Thampi dreams of India cap

The world came to know of Thampi’s pace when the South Zone Twenty20 tournament was televised live from Chennai earlier this year and he was asked to report at Pune for the nets of the Indian Test team against the Australians in late February.

The 23-year-old has emerged as one of the most impressive bowlers at this IPL with his ability to clock speeds around 140 kmph consistently, his yorkers and his temperament.   -  AP

“Take a look at this new pace bowler,” said Chandrakant Pandit on a cold, December morning at Krishnagiri, Wayanad, a couple of years ago.

The former India wicketkeeper was the director of cricket with the Kerala Cricket Association at the time. He was talking about a few exciting new talents he had started working with.

The genial Pandit took you along to the nets at the picturesque Wayanad Cricket Stadium, and asked to watch a curly-haired, strong youngster, who hadn’t made his First Class debut yet. What struck you first was his pace.

The world came to know of Thampi’s pace when the South Zone Twenty20 tournament was televised live from Chennai earlier this year.

The Indian team management, too, had taken note and he was asked to report at Pune for the nets of the Indian Test team against the Australians in late February.

Even as he was bowling at India’s Test batsmen, the auction for the 10th edition of the IPL was on in Bengaluru. Gujarat Lions bought him for ₹85 lakh.

That would prove to be one of the smartest buys for any team at this year’s auction.

Prized scalps

The 23-year-old has emerged as one of the most impressive bowlers at this IPL with his ability to clock speeds around 140 kmph consistently, his yorkers and his temperament. In his maiden season at the world cricket’s most glamorous domestic competition, he has dismissed some of the biggest names in cricket such as Chris Gayle, Virat Kohli and M.S. Dhoni.

“This past one month has been incredible for me. I could not have even imagined that I would be getting an opportunity to bowl at these great batsmen,” Thampi told Sportstar from Mohali on Sunday. “I still find it difficult to believe that I am actually playing in the IPL.”

He had begun playing cricket with modest ambitions: he just wanted to get picked by Kerala for an age-group match. That, he reckoned, would allow him to demand higher fees for playing in tennis-ball tournaments.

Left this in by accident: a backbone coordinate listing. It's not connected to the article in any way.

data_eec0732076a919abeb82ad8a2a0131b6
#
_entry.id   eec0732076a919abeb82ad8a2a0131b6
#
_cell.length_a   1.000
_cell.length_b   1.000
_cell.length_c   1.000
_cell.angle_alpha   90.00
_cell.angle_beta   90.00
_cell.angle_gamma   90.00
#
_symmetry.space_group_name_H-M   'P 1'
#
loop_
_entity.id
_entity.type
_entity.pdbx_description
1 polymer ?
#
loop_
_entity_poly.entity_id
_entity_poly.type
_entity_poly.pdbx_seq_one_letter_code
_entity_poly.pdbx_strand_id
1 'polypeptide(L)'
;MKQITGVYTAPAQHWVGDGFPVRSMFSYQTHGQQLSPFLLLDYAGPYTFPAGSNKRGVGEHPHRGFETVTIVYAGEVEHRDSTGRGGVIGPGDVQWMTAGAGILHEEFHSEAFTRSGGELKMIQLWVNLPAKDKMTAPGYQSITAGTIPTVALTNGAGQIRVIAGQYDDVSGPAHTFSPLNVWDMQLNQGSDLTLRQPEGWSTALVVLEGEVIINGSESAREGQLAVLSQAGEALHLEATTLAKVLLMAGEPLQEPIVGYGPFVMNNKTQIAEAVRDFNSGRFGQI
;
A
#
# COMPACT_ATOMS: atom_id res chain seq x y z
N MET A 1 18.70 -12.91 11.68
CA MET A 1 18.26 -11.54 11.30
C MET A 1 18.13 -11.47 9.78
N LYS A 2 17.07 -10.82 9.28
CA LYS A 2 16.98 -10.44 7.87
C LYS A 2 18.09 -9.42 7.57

“I am lucky that I belong to the IPL generation of Indian cricket; I don’t think I would have been able to get this kind of attention if there was only the Ranji Trophy.”

Thampi, though, had to wait till his third match to get his first IPL wicket. “But, I didn’t feel under any pressure,” he said. “And I have also got to thank the team management, who backed me completely.”

His first wicket was that of Gayle. “You could not have asked for too many bigger wickets than that,” Thampi said. “Trapping him lbw with a yorker is something that I will never forget. Getting the wickets of Kohli, Dhoni, Manish Pandey and Kieron Pollard was special, too.”

The bowler from Perumbavoor (near Kochi) said he was indebted to many people at Gujarat Lions.

“Captain Suresh Raina, coach Brad Hodge, bowling coach Heath Streak, fellow pace-bowlers Munaf Patel and Praveen Kumar have all been immensely helpful,” he said.

“And it has been a privilege sharing the dressing room with the likes of Brendon McCullum, Dwayne Bravo, Dwayne Smith, Aaron Finch, Jason Roy, James Faulkner and Ravindra Jadeja.”

Thampi has now started dreaming of an India cap. And he wants to add more variety to his bowling. “I want to work on swing and reverse swing,” he said. “But, I will never compromise on my pace.”

Basil Thampi at the IPL:

Matches: 11. Overs: 41. Wickets: 10. Best: 3 for 29. Ave: 38.10. Economy: 9.29. Strike rate: 24.60.

Support Sportstar


Dear Reader,

Support our journalism — where text and pictures intermingle so seamlessly — and help us scale up your experience as the world changes around us. Your contribution is vital to our brand of uninfluenced, boots-on-the-ground reportage that’s worth your while. Clickbait sensationalism is not for us, but editorial independence is — we owe it to you.

  Dugout videos